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The 30s, 40s and 50s certainly were an exciting time for cinema. Not only were noir legends Orson Welles and Alfred Hitchcock at the height of their powers, but crime and spy thrillers from authors such as John le Carrè and Len Deighton were being translated onto the silver screen in dizzying numbers. Indeed, Graham Greene himself boasts an extensive backlist of film adaptations, and anyone who is a fan of films like ‘The Third Man’ would do well to check out anything they can get their hands on by either of the two directors or the three authors named above.
However, these sources seem to me to be low-hanging fruit. A quick search on Google or itcher will yield a full back catalogue of fantastic work from these masters of the genre for you to sink your teeth into… but the recommendations below are a little further from the beaten path.
‘The Third Man’ has been hailed by many as the finest film of its kind (from no less an acclaimed source than Martin Scorsese, for example), but these suggestions can provide more sustenance from those craving a similar cinematic experience.
Private investigator, Sam Spade, is initially hired to investigate the disappearance of a young girl, but as the bodies begin to pile up and the intrigue builds, it soon becomes clear that the stakes are far higher than previously anticipated. But what exactly does the figurine of a bird have to do with anything?
After a police officer is shot and killed on the beat, two detectives are sent to track him down.
As the investigation progresses, it becomes clear that the killer is no two-bit petty criminal but an expert trained in all of the dark arts on the wrong side of the law.
It’s perfectly normal to take out a life insurance policy against your husband without his knowledge… isn’t it? Walter Neff knows it sure as hell isn’t, but for once, his libido overcomes his scruples and he finds himself head over heels in a dangerous game with one spicy tamale of a femme fatale.
PI Phillip Marlowe is hired to make sure the daughter of a wealthy general doesn’t rack up any more gambling debts against his name. No, wait; he’s actually hired to track down the disappearance of a young man who was close to the general. No, scratch that; his real mission is to find out who keeps blackmailing and murdering the entire cast.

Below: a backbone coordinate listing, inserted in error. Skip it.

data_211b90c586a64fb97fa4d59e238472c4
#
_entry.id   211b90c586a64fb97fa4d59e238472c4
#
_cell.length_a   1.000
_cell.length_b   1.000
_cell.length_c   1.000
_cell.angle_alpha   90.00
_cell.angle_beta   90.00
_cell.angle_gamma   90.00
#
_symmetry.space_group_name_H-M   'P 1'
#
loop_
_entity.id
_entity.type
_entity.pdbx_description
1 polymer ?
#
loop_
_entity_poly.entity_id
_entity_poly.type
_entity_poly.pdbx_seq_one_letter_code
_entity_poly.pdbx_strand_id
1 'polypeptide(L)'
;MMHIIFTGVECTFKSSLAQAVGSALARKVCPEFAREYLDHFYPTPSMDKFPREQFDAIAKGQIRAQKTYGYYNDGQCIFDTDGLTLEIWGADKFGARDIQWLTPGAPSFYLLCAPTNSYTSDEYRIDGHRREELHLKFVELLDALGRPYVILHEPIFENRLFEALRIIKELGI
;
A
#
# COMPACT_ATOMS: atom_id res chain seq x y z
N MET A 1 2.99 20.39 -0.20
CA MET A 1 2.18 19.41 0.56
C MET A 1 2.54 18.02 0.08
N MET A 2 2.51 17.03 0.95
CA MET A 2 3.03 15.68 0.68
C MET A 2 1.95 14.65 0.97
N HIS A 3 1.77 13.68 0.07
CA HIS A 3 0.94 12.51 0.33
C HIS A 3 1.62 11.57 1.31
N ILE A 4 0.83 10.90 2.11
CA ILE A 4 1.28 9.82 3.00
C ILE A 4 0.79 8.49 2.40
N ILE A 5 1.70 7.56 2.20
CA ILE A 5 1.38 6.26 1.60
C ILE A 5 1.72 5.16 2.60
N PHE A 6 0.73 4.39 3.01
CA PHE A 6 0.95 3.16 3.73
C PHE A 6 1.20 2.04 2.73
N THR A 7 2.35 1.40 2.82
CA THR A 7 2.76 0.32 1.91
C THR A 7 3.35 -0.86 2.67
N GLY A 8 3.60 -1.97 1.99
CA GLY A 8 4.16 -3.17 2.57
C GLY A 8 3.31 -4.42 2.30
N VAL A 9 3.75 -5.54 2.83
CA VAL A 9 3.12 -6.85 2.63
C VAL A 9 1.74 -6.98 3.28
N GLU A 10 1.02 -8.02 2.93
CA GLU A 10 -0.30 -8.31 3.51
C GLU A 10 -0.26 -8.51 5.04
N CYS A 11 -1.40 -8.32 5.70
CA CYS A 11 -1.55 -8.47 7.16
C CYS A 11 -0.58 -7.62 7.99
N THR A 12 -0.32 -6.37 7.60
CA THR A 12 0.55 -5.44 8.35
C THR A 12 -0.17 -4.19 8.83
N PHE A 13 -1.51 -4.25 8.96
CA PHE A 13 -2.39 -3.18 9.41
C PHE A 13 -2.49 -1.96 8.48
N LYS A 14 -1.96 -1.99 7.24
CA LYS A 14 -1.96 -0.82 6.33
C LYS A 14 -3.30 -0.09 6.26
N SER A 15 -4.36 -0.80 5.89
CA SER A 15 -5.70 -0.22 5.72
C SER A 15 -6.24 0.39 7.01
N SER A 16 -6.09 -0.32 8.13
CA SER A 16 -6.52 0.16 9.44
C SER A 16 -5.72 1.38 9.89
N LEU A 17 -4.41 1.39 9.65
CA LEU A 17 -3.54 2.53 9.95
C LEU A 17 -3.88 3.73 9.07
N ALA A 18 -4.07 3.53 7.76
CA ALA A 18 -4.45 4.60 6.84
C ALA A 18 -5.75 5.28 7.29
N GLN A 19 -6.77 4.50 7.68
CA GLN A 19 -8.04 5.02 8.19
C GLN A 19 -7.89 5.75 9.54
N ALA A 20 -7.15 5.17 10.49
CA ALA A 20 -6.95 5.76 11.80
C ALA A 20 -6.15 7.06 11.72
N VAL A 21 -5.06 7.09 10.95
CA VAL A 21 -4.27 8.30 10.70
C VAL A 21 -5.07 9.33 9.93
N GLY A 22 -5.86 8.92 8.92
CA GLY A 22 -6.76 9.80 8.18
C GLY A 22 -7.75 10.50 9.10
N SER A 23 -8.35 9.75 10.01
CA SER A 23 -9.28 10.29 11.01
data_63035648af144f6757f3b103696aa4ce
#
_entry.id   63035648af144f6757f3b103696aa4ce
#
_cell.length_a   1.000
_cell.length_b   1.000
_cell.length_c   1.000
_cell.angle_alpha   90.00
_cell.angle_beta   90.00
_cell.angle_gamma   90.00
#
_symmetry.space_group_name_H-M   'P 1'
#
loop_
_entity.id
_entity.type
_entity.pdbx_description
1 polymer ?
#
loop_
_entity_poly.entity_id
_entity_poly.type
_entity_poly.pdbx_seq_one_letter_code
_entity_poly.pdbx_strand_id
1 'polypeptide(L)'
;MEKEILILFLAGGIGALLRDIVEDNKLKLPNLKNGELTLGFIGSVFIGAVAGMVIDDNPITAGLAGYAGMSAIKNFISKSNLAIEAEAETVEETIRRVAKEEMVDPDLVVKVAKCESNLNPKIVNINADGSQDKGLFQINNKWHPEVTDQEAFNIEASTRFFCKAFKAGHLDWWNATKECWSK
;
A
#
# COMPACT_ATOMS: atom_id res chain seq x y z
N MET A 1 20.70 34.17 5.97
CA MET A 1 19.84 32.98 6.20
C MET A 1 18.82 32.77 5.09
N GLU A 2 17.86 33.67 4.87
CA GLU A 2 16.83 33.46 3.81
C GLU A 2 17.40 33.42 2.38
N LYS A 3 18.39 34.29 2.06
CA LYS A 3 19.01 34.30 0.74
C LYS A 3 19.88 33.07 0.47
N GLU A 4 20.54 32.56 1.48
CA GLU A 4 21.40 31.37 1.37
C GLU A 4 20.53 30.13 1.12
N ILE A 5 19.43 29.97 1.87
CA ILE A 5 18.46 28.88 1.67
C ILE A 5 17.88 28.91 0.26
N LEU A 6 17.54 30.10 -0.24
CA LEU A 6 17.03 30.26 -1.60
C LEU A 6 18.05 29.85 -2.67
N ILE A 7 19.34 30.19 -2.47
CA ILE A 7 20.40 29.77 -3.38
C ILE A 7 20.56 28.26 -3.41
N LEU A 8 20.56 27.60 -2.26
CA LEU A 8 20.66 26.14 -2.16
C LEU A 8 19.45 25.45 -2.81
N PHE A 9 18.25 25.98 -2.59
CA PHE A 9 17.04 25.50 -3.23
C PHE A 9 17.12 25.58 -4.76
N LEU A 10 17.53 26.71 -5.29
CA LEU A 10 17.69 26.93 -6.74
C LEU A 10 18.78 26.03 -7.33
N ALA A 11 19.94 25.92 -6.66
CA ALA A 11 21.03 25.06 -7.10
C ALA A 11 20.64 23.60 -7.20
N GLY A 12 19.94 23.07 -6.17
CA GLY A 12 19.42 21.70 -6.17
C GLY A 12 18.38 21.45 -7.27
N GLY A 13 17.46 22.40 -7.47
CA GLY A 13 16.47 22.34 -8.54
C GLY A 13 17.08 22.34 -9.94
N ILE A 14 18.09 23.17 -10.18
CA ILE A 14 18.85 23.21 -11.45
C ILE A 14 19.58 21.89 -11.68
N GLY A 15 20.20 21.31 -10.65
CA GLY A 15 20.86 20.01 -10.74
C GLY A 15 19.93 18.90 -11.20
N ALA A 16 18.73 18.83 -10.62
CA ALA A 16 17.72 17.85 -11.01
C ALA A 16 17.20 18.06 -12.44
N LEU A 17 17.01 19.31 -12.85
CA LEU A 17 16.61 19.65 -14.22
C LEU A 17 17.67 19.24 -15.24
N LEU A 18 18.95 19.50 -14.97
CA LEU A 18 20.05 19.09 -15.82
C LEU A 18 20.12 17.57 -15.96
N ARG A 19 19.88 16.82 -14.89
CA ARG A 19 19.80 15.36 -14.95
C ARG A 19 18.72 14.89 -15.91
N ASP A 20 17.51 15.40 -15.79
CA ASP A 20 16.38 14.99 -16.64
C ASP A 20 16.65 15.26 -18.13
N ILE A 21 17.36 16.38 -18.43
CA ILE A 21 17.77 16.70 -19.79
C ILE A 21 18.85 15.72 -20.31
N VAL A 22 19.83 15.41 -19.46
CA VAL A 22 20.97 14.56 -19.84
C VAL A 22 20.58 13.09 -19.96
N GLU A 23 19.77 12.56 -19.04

By the time Marlowe has worked out what it is he’s actually supposed to be doing, the viewer’s head will be spinning like an out-of-control fairground ride.
JJ Gittes takes on what appears to be a cut-and-dry PI case of extra-marital promiscuity, but soon finds himself as the stooge in a far greater conspiracy involving reservoirs, corrupt land developers, and a love interest whose familial connections are suspicious, to say the least.
With the exception of ‘Chinatown’, all of the films mentioned above fit neatly into the noir category, even down to the use of black and white images (colour films actually predate them by several decades, in case you were wondering).
Polanski’s classic might dispense with the monochrome cinematography, but it’s clearly classifiable as neo-noir thanks to the long list of tropes and techniques used. This last suggestion below isn’t exactly noir… but it will more than likely please fans of the genre regardless.
A commander in the navy makes a career switch to the Pentagon almost immediately after beginning an affair with a mysterious woman. He soon finds out that one of his first duties will be to investigate his lover’s death, thus potentially implicating himself as a suspect. As Desson Howe of The Washington Post commented upon the film’s release, “[t]he film makes such good use of Washington and builds suspense so well that it transcends a plot bordering on ridiculous.”
No, it’s not an advert for FIFA on the PlayStation.
You can be the fourth man by adding the seventh (or eighth, or umpteenth) film to this list of suggestions.
Any noir gems you’re particularly fond of? Any modern thrillers which harken back to the fantastic collaboration of Greene, Reed and Welles?
If so, jot them down in the comments section below for all to behold.
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